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Outgoing Chair's Message

After a successful IFT meeting and the display of such great leadership, it was a pleasure to see what we’ve accomplished this year and what we’ve lined up for next. Thank you for the opportunity to serve the RFFD division. My gratitude to the leadership team for their contribution to the division. Our next chair is William Adams. I am excited to transfer the baton to him, as I am sure RFFD will be in good hands.


Incoming Chair's Message


I wish to welcome you all to a new and exciting year within the Refrigerated and Frozen Foods Division. I hope you were fortunate enough to attend the IFT18 event last month in Chicago. There were a number of very interesting presentations as well as the always impressive exhibit hall. Our division leaders met on Sunday morning for a different approach to planning for this coming year's activities, followed by the judging of the Graduate Research Paper Poster Competition. I am happy to announce Aishwarya Badiger, from Ohio State University, was this year's champion  and would also like to extend a special thank you to Pavitra Krishna Kumar, Jeffrey Caminiti, and Taiyoung Kang for participating in this year's competition program. I encourage you to begin recruiting now for next year's competitions, as we would like to build upon this year's success. During our planning session a number of items were discussed including the newsletter, member spotlight, and symposia, to touch on a few. I would like to encourage each of you to read the newsletter for updates and would sincerely appreciate your support and encourage your participation in our division.  Throughout the year, there will be opportunities to participate and help to lead your division, so I would appreciate as much time and activity as possible. I look forward to hearing from each of you on suggestions which will help to improve the division, and working with all of you on a number of projects through the year.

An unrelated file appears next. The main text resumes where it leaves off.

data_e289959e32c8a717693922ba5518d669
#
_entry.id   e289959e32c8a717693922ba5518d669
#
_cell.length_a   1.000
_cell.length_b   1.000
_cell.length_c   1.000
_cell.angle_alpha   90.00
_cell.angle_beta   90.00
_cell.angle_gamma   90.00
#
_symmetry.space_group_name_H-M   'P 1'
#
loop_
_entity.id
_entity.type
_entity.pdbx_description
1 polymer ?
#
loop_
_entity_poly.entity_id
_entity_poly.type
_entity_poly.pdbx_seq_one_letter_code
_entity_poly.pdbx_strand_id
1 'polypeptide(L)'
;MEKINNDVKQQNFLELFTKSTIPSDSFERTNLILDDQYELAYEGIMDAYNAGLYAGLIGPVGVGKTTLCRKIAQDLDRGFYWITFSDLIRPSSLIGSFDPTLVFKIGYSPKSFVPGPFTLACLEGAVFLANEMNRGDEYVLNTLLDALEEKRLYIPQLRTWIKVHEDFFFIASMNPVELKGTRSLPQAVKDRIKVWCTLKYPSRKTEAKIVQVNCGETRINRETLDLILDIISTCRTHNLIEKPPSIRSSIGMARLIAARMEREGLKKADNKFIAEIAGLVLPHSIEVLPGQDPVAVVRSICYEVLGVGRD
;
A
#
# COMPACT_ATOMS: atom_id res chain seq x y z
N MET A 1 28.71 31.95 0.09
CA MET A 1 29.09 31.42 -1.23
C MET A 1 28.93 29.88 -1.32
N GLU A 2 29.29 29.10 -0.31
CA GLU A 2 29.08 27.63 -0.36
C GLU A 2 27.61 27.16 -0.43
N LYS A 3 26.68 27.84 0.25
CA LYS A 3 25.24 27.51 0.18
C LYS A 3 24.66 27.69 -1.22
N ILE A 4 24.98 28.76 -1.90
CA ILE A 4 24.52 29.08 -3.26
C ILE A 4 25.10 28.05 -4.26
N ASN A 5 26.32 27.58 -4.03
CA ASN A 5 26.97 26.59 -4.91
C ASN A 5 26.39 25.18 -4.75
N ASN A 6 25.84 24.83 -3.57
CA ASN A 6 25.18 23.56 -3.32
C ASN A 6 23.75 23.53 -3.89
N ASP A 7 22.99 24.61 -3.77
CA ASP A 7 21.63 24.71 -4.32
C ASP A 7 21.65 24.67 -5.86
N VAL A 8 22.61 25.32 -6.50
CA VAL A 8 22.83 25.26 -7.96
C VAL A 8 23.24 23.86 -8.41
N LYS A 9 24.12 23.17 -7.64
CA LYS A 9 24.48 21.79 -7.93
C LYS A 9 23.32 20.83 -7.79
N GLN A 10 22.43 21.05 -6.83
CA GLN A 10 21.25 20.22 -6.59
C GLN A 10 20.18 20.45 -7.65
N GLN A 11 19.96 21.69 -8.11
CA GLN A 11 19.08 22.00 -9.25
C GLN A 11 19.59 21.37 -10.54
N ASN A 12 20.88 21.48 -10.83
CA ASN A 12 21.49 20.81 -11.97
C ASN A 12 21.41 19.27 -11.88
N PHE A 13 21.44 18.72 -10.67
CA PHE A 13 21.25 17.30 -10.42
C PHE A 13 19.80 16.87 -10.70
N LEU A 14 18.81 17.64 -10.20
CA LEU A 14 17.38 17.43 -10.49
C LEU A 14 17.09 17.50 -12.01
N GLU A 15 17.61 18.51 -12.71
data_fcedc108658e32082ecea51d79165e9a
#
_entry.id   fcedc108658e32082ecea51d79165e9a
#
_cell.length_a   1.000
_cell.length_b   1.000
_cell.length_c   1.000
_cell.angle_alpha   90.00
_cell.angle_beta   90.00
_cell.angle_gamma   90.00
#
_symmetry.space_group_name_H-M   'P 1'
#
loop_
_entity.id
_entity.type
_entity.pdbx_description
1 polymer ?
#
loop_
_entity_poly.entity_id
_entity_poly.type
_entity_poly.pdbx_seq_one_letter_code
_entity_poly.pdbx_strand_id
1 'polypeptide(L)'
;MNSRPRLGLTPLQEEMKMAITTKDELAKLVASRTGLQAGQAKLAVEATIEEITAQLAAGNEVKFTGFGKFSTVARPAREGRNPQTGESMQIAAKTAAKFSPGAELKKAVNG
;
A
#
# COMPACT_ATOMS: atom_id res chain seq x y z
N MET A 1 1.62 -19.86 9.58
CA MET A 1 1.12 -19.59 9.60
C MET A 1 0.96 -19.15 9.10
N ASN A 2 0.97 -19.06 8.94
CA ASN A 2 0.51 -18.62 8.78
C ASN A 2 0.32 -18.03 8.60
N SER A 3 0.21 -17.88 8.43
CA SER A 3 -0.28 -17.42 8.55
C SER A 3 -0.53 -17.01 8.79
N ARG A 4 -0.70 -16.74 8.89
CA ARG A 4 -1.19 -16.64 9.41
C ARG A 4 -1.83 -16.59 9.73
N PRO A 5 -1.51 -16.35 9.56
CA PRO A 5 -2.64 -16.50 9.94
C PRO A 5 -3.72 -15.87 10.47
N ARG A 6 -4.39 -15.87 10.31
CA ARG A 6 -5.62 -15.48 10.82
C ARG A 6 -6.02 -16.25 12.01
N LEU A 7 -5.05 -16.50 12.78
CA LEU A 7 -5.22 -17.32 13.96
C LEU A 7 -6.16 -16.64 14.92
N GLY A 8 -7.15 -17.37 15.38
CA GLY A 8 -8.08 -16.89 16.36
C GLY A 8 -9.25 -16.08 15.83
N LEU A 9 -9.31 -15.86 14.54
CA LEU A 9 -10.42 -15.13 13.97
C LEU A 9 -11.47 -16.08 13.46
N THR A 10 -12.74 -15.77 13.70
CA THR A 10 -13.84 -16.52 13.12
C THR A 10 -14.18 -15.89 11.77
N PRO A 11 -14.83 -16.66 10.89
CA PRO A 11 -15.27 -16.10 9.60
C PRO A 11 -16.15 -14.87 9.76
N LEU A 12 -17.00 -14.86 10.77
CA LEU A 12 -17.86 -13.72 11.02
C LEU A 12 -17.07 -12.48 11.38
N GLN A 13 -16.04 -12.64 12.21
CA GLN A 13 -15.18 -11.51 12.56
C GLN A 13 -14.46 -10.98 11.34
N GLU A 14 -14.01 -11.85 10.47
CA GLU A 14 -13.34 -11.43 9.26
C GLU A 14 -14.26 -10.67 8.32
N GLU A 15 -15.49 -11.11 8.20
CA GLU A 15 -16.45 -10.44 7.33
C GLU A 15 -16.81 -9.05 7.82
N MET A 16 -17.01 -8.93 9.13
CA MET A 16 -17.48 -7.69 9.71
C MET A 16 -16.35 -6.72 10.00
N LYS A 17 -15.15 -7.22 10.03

Bill Adams

RFFD Graduate Students Poster Competition Awards


Aishwarya Badiger: The Ohio State University - First Place

Pavitra Krishna Kumar: Washington State University - Second Place


Jeffrey Caminiti:  The Ohio State University

Taiyoung Kang: University of Hawaii

Joint Social Luncheon

The Refrigerated & Frozen Foods and Product Development Divisions held a joint luncheon at IFT18. Susan Mayer from RTI International elaborated on the Best Practices in Food Innovation.

The presentation looked at a framework to re-think product design and how development teams could define what truly is the challenge and how to approach it. Examples provided reinforced the steps and benefits of design thinking in food product development, including the difference between understanding consumer needs and product testing, and how technical and economic feasibility just as critical to product design.

Division Networking Reception

RFFD division provided professionals and students with an exceptional opening to connect and network with refrigerated and frozen foods division. An appreciable number of attendees stopped by the division table and showed their interest in linking with RFFD.

Awards and Honors

Outstanding Volunteer Award

Gabriela John Swamy, South Dakota State University

Outstanding Service Award

Sanjay Gummalla, American Frozen Food Institute (AFFI)

Bor S. Luh International Award

Professor Kumar Mallikarjunan, an RFFD member-at-large, was recently honored by the Institute of Food Technologists (IFT) at IFT18 for his leadership and innovation in promoting the science of food as the recipient of the Bor S. Luh International Award.